The European Commission is giving member states more flexibility to use structural funds and is relaxing state aid rules during the coronavirus crisis.
Some of the EU aid and state aid might end up in tax havens and not necessarily offshore havens.
According to a recent report by the Tax Justice Network, an analysis of data published by the US tax authorities show that The Netherlands have replaced other EU member states as the main outlet for tax avoidance. With a Dutch corporate tax which in practice can be under 5 per cent, other EU countries lose each year $10 billion in tax payments.
The Tax Justice Network is an independent international network launched in 2003 and defines its core mission as achieving systemic change on a wide range of issues related to tax, tax havens and financial globalisation.
A Commission country report from 2018 stated “some indicators suggest that the Netherlands’ tax rules are used by multinationals engaged in aggressive tax planning structures.” Other EU member states in this category are Ireland and Luxembourg.
The Netherlands is popular with American and other multinationals, such as Swedish IKEA, that have their headquarters or subsidiaries there.
The European Council has been adopting an EU list on “non-cooperative jurisdictions” or tax havens since 2017. The list has been updated several times since then and is now updated twice a year. The purpose of the list is to help EU member states to deal more robustly with countries that encourage abusive tax practices.
That may explain why EU member states by definition cannot be included in the list although some of them could also be considered as “tax havens”. The current list includes 12 jurisdictions, most of them islands. The Cayman Islands, an autonomous British overseas territory in the Caribbean Sea, was added only after Brexit.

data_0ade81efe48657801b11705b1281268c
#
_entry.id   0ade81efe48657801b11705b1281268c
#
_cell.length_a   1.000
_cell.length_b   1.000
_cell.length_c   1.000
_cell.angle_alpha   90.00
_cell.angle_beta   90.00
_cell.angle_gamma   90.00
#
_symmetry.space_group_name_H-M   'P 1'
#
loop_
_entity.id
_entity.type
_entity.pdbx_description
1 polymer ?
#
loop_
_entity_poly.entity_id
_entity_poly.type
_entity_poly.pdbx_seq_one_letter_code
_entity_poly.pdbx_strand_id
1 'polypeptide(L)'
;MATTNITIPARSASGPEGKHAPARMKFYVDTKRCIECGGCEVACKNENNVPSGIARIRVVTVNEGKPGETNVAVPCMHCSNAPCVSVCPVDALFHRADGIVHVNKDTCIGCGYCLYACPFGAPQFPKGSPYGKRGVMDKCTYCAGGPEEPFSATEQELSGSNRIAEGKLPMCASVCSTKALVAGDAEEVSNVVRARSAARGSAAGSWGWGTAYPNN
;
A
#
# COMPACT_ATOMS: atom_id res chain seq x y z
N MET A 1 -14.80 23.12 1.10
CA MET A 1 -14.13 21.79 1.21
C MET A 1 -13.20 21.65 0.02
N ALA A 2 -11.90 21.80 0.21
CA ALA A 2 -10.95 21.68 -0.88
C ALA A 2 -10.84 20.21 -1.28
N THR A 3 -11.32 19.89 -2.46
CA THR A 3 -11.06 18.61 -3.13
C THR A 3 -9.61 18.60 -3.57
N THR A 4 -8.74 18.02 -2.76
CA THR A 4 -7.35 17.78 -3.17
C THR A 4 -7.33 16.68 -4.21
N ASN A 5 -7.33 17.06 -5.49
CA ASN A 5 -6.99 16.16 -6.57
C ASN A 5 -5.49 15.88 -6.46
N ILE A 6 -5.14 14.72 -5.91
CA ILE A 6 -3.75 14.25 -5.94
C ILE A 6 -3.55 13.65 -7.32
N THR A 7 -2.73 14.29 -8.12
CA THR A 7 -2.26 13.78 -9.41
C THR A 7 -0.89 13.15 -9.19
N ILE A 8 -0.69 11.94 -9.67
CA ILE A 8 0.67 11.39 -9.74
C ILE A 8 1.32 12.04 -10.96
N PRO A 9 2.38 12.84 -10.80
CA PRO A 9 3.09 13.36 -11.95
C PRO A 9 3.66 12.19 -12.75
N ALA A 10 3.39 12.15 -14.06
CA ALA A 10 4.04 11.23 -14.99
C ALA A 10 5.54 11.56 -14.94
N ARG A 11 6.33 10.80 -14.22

Asked by The Brussels Times if the European Commission in the current situation would consider including EU member states in the list, the spokesperson of the Commission replied at today’s virtual press briefing that its position has not changed.
“There is freedom of movement of capital in the EU. The EU list of tax havens, which can be used by the member states as a basis for their decisions on state aid, can only include non-EU countries. There is absolutely no change in our position.”
A Dutch source, commenting on condition of anonymity, confirmed that the Netherlands plays an important role in tax evasion constructions. “It’s a lack of European solidarity. The issue is well-known and regularly debated in the Dutch parliament.”
However, the Dutch government has started to curtail the many mock letterbox companies that only exist to avoid taxes. The government is also supporting new tax rules according to which companies would no longer be taxed over their profits but over their turnover.
In a recent op-ed in The Brussels Times (“COVID-19 puts offshore tax havens in the firing line”, 1 May), Richard Owen writes that the current crisis may give the EU a unique opportunity to impose new standards of transparency and accountability on both tax havens and the companies and individuals who use them.
The Brussels Times